The stamp duty holiday has been extended by six months until the end of September, in a boost to the housing market and a massive victory for The Telegraph's Stamp out the Duty campaign.
The six-month extension includes a tapering of support, gradually lowering the nil-rate band from June.
Chancellor Rishi Sunak's move gives buyers who have been grappling with major logistical delays more time to take advantage of the tax break. The tapering of support will also help to prevent a cliff edge edge of demand.
The extension applies to all transactions in England and Northern Ireland, meaning buy-to-let investors will continue to benefit from the tax savings.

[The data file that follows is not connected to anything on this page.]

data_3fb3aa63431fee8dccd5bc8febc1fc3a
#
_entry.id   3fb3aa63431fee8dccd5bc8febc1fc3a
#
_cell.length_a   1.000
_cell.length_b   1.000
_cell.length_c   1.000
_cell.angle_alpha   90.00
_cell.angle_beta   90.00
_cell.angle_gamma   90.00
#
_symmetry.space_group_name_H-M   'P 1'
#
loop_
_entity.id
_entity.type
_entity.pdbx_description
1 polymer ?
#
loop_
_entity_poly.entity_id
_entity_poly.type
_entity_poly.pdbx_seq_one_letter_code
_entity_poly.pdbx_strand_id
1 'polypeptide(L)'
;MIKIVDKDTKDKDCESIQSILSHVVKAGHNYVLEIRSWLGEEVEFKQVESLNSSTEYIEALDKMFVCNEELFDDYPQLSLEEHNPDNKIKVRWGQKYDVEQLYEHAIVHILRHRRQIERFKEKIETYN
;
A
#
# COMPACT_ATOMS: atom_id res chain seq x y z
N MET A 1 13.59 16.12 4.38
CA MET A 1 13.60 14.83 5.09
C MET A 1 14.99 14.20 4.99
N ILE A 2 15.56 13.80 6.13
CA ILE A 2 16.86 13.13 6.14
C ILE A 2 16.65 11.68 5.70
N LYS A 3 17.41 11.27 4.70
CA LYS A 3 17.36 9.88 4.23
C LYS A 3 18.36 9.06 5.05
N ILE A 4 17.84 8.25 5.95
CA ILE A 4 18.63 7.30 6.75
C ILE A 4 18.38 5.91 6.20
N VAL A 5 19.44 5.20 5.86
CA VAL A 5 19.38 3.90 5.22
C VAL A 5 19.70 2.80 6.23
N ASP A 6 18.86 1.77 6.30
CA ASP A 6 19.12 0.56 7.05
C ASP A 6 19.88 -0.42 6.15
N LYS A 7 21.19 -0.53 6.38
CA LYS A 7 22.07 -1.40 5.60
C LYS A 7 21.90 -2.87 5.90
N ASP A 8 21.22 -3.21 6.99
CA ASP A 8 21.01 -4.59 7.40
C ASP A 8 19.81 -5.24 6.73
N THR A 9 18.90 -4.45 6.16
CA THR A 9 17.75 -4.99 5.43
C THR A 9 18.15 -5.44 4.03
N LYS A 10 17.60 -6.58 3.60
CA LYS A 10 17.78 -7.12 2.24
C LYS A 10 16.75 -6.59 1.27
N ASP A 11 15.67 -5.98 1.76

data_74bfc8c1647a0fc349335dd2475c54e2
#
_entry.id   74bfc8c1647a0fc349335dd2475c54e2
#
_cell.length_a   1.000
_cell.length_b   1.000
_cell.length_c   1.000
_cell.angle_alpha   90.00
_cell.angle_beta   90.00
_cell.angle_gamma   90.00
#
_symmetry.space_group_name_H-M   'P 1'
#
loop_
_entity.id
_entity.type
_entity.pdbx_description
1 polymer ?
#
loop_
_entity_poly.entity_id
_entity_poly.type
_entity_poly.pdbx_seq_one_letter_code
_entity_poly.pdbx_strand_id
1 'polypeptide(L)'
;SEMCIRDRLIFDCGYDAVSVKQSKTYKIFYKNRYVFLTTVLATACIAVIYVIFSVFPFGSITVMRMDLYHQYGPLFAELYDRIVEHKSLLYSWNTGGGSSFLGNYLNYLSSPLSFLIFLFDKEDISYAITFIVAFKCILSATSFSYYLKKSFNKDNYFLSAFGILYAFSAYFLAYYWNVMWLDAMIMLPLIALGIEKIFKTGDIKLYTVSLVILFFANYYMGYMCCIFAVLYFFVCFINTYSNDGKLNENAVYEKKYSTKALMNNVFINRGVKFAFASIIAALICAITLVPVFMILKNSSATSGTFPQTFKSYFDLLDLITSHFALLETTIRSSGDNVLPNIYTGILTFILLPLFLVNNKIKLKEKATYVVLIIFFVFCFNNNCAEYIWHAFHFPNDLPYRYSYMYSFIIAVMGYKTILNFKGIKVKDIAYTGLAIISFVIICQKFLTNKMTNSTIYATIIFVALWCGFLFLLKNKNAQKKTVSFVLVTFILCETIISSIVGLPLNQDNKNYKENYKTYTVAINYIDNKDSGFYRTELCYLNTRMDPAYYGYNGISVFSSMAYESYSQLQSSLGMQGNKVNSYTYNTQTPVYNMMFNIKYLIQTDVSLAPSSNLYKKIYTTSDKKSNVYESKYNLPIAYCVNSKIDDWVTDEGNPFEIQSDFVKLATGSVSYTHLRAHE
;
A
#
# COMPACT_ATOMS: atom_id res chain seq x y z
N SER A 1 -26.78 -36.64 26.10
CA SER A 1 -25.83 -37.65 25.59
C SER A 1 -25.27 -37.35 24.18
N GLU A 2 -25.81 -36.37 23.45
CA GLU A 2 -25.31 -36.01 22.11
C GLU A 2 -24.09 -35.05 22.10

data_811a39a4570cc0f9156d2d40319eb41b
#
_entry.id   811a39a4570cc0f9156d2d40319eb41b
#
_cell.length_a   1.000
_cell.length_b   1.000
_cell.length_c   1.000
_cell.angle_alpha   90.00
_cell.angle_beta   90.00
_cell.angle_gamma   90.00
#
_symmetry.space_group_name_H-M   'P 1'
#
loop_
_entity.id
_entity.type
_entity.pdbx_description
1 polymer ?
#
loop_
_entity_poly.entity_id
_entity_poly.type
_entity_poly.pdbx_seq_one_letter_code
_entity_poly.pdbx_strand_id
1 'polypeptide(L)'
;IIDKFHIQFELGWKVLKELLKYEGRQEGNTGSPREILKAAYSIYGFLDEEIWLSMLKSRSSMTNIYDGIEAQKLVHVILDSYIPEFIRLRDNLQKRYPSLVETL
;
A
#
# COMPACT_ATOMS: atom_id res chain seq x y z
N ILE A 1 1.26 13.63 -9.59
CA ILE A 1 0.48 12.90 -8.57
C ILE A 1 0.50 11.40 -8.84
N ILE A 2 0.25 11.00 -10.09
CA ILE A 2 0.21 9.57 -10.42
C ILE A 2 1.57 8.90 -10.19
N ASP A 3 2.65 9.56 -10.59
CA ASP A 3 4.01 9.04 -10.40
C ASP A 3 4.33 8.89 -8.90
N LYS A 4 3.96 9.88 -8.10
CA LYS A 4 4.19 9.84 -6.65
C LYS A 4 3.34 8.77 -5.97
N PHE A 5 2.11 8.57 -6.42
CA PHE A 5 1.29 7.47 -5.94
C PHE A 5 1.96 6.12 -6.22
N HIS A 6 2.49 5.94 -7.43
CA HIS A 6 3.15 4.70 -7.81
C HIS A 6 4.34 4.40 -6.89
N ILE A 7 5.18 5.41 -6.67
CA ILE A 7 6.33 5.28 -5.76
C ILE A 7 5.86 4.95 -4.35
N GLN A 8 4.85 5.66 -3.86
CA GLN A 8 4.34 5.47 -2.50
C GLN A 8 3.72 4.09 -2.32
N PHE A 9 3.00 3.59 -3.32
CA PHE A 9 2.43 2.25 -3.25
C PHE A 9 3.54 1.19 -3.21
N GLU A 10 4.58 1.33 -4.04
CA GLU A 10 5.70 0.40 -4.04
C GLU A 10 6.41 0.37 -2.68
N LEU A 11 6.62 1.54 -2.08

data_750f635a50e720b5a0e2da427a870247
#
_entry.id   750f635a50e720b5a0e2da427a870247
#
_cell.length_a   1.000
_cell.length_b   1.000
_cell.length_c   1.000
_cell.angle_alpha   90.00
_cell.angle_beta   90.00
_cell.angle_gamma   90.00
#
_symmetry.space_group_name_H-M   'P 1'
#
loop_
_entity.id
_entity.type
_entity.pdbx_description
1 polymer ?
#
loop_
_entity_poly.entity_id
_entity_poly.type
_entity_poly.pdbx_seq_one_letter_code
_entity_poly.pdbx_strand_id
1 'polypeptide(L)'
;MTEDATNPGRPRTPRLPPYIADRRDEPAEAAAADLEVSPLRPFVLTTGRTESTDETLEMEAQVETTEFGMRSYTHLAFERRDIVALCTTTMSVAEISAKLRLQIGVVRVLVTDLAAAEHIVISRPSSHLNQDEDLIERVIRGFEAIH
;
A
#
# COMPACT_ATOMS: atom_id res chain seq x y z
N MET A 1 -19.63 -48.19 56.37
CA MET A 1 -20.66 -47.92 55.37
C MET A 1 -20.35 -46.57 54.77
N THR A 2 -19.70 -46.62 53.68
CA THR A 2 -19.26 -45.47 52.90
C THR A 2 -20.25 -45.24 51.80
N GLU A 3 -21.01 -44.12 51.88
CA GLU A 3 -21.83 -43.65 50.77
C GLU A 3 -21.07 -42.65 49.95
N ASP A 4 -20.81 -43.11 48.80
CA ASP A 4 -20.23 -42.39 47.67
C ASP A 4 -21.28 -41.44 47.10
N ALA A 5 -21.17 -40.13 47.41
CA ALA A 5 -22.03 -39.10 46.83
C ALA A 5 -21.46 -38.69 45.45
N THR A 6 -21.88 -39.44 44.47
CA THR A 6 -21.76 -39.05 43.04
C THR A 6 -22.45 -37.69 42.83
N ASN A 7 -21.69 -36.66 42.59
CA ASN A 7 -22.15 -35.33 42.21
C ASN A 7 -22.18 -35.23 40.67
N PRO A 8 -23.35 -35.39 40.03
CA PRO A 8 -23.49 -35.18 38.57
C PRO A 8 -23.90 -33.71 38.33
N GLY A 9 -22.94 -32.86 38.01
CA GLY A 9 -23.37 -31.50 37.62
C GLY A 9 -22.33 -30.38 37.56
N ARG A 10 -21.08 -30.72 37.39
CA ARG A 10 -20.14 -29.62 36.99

Mr Sunak also announced a new mortgage guarantee scheme that will allow first-time buyers to purchase homes worth up to £600,000 with 5pc deposits from next month.
How will the stamp duty extension work?
The deadline for buyers to take advantage of the higher £500,000 nil-rate band has been extended by three months. This means that buyers in England and Northern Ireland can save up to £15,000 in tax if they can complete their sales by June 30.
After this date, the nil-rate band will drop to £250,000 until September 30. This means the maximum tax savings will fall to £2,500 during this period.